The OIG has some discretion in some cases whether to include your name on its Exclusion List. Discretion means that OIG officials may listen to your arguments that exclusion is unnecessary and unwise under all the circumstances based on exonerating or mitigating evidence. The OIG may, for instance, decide that although some evidence of disqualifying misconduct exists, that evidence is unreliable compared to your contrary evidence. Patients and residents sometimes falsely allege wrongs, for example, either through delusion or in retaliation. The OIG may also decide that although misconduct occurred, it caused or threatened no harm and is unlikely to occur again based on your corrective measures and assurances.  

Mandatory OIG Exclusion of Healthcare Professionals 

OIG officials, though, only have regulatory authority to exercise discretion in certain cases. Some grounds for exclusion are permissive, while other grounds for exclusion are mandatory, meaning the OIG has no discretion to relieve you from a finding of that mandatory disqualifying misconduct. Abuse or neglect is the primary mandatory disqualifying misconduct. If the OIG finds that you committed abuse or neglect in your provision of federally funded healthcare services, you must prove the allegations untrue. Your admission that the abuse or neglect allegations are true would mean that you could no longer argue that the OIG should relieve you from exclusion for other reasons. Other mandatory exclusions include program-related crimes and felony drug convictions. Let us help you fight a mandatory exclusion charge on its face. We may be able to help you prove mandatory exclusion charges untrue. 

Waiver for Healthcare Professionals to Avoid OIG Exclusion 

The OIG has statutory and regulatory authority to waive OIG exclusion in certain cases. A waiver of OIG exclusion means that the OIG will decide not to list your name on the LEIE, relieving you from all of a listing's consequences. If the OIG waives your exclusion, your employer may still receive federal payments for items and services you furnish, order, or prescribe. A waiver is, in short, a win. OIG waivers, though, require that you submit writing to the OIG clearly establishing the regulatory grounds for the waiver. Let our attorneys help you evaluate and make a waiver request. To be successful, your waiver request must meet the requirements of the authorizing federal regulations. The OIG lists current waivers in effect for the public and employers to examine.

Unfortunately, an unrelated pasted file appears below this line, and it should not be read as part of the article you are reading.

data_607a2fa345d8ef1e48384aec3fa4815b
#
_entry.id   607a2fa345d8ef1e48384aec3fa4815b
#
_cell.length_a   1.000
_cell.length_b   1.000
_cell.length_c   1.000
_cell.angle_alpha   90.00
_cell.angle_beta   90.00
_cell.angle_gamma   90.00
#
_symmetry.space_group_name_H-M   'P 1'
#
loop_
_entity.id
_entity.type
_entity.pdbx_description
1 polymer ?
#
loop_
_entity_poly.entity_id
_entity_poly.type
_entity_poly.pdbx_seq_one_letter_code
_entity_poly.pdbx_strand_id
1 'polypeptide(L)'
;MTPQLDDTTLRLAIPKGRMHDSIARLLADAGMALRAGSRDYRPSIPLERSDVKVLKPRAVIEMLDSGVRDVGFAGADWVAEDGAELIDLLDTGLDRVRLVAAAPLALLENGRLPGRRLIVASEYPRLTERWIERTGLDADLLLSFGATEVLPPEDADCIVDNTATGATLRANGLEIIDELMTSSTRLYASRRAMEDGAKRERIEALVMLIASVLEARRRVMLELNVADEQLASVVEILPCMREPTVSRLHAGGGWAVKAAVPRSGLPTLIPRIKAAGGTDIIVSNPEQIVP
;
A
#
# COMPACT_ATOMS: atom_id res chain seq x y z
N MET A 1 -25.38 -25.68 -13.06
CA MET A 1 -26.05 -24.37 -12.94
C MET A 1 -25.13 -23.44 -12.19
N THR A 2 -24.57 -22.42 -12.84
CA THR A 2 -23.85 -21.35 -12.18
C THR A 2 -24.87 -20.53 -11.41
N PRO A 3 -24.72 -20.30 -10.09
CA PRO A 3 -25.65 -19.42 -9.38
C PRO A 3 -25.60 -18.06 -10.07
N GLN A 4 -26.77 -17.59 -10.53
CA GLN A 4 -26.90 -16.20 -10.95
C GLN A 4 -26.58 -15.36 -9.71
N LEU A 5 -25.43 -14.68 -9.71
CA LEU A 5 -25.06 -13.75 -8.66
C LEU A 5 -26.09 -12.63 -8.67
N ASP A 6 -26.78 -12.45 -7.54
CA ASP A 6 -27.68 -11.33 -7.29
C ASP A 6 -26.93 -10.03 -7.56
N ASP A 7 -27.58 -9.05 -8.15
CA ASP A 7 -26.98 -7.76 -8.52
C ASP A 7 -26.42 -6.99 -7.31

Grounds for OIG Exclusion List Waiver 

You cannot simply argue any grounds for an OIG Exclusion List waiver. You must instead establish a regulatory waiver ground. The primary ground for a waiver involves community hardship. Community hardship is when you, the excluded individual, are “the sole community physician or the sole source of essential specialized services” within the community, and your exclusion “would impose a hardship on beneficiaries” of your services. A second, broader ground for a waiver involves when the OIG finds that exclusion “would not be in the public interest.” Each of these grounds requires substantial evidence and interpretation to establish. You cannot simply recite the regulatory language with a broad brush. Your waiver application must show the full context in which you provide healthcare services and the effect of exclusion on the community or public for you to qualify for a waiver. Let our skilled and experienced attorneys help you make those showings.